Storybird and StoryJumper – two web 2.0 tools for telling illustrated stories

Storybird is a free web tool for creating art-inspired stories. Users choose from art hosted on the site and build a story around those images that can then be shared with others. Storybird encourages creativity and supports working collaboratively. Final Storybirds can be printed, read on the screen, or shared via their unique URLs.  Storybirds written in a second language are automatically saved as a private story. Private stories are not reviewed by Storybird moderators.


The beauty of Storybird is its ease of use – students simply drag and drop images onto the blank pages of their story. According to where they drop each image, a text box appears to the left, right, top or bottom of the page.

How to get started with Storybird

  • Create a Storybird account. If you intend to use Storybird with students, use their free Class Accounts to set up classes for your students. A class is a private learning space on the Storybird platform that lets you create student accounts without email, issue assignments, build libraries of Storybirds and easily track and manage the activity of your students.
  • The free version enables you to use Storybird with up to 75 students. Beyond that number you will need a paid annual subscription. Once registered, customize your avatar and  add your students! Unless you have Pro membership, you will have to add students one at a time.
  • Storybird will allocate each student a username and temporary password to login. Your students will be prompted to create a new password when they login.
  • Once you’ve added students to your class, Storybird creates a “class graph” that knows who’s connected to whom. When your students want to collaborate, they’ll have a class list of collaborators from which to choose. They’ll also see each others’ work in their class library and through search, so they can easily find stories and comment on them.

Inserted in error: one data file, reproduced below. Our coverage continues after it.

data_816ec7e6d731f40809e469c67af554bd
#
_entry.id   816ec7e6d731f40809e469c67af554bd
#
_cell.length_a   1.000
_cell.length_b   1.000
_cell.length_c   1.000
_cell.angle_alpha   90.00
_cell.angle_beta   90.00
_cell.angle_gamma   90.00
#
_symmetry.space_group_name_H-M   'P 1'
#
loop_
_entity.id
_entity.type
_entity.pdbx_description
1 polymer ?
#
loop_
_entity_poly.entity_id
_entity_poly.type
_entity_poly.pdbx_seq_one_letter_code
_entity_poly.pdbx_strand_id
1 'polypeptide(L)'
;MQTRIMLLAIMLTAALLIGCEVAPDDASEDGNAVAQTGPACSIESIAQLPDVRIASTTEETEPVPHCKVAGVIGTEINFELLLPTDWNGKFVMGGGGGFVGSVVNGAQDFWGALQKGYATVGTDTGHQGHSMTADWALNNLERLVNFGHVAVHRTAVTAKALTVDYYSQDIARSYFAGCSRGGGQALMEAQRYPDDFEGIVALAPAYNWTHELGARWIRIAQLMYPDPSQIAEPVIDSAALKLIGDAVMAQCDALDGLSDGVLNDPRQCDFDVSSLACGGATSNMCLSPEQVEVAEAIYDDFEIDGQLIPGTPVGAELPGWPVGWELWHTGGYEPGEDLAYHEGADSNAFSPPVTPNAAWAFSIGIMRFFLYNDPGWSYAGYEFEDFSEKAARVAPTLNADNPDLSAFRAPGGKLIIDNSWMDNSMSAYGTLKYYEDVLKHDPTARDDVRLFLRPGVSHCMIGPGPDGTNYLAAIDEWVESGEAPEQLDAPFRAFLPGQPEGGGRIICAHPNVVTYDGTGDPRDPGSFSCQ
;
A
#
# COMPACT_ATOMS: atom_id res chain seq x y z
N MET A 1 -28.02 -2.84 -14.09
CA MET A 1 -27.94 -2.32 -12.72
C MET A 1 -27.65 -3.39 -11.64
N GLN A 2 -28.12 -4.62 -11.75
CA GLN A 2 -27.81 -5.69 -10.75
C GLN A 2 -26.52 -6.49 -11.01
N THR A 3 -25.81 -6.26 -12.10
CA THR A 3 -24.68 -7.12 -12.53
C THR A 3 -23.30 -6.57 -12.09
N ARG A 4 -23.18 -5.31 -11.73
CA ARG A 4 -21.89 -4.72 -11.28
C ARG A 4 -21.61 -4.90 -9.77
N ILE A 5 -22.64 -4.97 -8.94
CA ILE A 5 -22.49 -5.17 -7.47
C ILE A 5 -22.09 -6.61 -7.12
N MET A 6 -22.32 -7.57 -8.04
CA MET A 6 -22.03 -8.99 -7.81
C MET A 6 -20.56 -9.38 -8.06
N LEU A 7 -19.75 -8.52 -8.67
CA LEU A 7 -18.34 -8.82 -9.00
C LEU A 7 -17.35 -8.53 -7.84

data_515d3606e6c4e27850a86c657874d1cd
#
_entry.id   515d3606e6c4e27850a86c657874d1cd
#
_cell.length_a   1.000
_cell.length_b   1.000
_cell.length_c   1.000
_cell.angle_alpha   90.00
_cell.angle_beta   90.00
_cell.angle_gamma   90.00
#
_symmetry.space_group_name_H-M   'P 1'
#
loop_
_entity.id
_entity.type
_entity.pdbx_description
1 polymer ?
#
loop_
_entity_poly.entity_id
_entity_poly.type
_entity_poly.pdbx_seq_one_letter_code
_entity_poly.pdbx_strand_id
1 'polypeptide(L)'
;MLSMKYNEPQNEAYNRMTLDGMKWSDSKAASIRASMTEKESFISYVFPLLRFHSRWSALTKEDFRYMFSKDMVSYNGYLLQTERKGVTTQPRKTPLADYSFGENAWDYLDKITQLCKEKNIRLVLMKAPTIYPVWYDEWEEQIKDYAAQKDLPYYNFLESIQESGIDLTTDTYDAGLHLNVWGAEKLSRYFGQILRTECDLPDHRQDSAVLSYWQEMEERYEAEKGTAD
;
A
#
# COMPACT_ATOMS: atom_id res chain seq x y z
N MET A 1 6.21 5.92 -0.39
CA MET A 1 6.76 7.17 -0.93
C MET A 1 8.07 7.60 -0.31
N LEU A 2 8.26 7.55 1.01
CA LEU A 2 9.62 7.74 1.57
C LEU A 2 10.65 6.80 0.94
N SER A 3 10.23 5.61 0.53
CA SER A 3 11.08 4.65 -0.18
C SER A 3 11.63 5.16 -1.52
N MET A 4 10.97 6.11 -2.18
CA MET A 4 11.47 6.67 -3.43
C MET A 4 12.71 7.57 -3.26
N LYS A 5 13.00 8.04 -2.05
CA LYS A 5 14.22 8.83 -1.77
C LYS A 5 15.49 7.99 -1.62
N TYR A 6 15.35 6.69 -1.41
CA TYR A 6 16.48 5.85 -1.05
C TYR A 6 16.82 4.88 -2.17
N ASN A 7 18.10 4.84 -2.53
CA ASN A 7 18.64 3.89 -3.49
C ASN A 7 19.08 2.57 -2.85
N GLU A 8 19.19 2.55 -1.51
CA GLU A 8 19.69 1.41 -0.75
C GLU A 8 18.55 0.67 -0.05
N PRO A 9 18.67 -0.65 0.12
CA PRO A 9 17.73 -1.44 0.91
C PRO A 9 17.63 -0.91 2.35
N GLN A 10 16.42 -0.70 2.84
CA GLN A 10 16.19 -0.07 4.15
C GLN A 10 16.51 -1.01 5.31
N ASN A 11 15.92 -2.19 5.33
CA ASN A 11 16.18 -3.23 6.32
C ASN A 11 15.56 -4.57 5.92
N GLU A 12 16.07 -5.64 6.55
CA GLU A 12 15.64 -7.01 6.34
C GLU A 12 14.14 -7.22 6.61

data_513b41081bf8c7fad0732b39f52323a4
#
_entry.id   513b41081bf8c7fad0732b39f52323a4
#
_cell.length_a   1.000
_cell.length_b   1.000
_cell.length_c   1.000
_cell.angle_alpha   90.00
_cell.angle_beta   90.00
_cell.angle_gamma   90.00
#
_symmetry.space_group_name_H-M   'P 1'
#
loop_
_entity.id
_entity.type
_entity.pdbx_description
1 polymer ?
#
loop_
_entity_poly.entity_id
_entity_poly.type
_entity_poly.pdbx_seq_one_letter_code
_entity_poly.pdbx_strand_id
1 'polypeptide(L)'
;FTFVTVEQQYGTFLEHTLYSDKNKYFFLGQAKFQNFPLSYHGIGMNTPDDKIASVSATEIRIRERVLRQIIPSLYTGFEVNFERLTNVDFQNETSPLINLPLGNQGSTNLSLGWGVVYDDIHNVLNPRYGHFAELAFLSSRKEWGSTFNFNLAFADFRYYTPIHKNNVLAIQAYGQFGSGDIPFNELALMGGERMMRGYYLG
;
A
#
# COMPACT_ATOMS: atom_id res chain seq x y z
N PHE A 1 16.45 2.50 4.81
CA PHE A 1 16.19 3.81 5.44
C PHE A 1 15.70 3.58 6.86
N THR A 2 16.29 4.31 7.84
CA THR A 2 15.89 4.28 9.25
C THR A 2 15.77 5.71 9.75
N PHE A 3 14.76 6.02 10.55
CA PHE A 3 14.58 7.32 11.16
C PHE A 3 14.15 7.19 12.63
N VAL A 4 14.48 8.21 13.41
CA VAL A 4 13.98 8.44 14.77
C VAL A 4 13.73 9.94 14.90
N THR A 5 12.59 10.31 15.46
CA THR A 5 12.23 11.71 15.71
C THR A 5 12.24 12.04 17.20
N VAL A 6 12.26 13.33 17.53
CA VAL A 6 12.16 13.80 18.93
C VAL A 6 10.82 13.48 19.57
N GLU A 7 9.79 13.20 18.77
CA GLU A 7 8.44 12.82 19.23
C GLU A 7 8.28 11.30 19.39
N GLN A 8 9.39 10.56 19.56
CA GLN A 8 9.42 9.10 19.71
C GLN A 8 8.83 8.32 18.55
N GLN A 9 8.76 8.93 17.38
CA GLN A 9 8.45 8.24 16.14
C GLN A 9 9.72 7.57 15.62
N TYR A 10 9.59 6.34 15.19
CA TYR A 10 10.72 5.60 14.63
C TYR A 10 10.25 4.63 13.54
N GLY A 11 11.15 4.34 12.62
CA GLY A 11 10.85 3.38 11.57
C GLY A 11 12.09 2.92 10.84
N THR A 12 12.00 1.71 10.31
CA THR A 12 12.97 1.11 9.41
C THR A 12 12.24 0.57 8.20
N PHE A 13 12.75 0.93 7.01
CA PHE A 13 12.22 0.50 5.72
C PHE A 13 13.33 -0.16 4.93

How to make your first Storybird

  • The first step is to search for suitable artwork. You can search by theme or by artist.
  • Once you’ve selected your images click on Use this art for a story.
  • Your images are then arranged around a blank storybook.


  • It’s then just a matter of dragging an image to your first page. According to where you drop the image, a text box appears to the left, right, top or bottom of the image. Check this out by dragging your first image around the page.
  • To create additional pages click on the plus sign (bottom right hand corner of the screen).
  • Likewise click on the minus sign to delete pages (bottom left hand corner of the screen).
  • You can click and drag individual pages in the black task bar beneath your story, to reposition them in the story.
  • Don’t forget to add an image and title to your cover page! Only the “classic” Style comes with the free account but you can customize it by changing the border colour.
  • Remember to save your book regularly as well!
  • If you want to invite someone to work on the Storybird with you, click on Menu and then on Invite Collaborator. Select someone from the class list or another person entirely.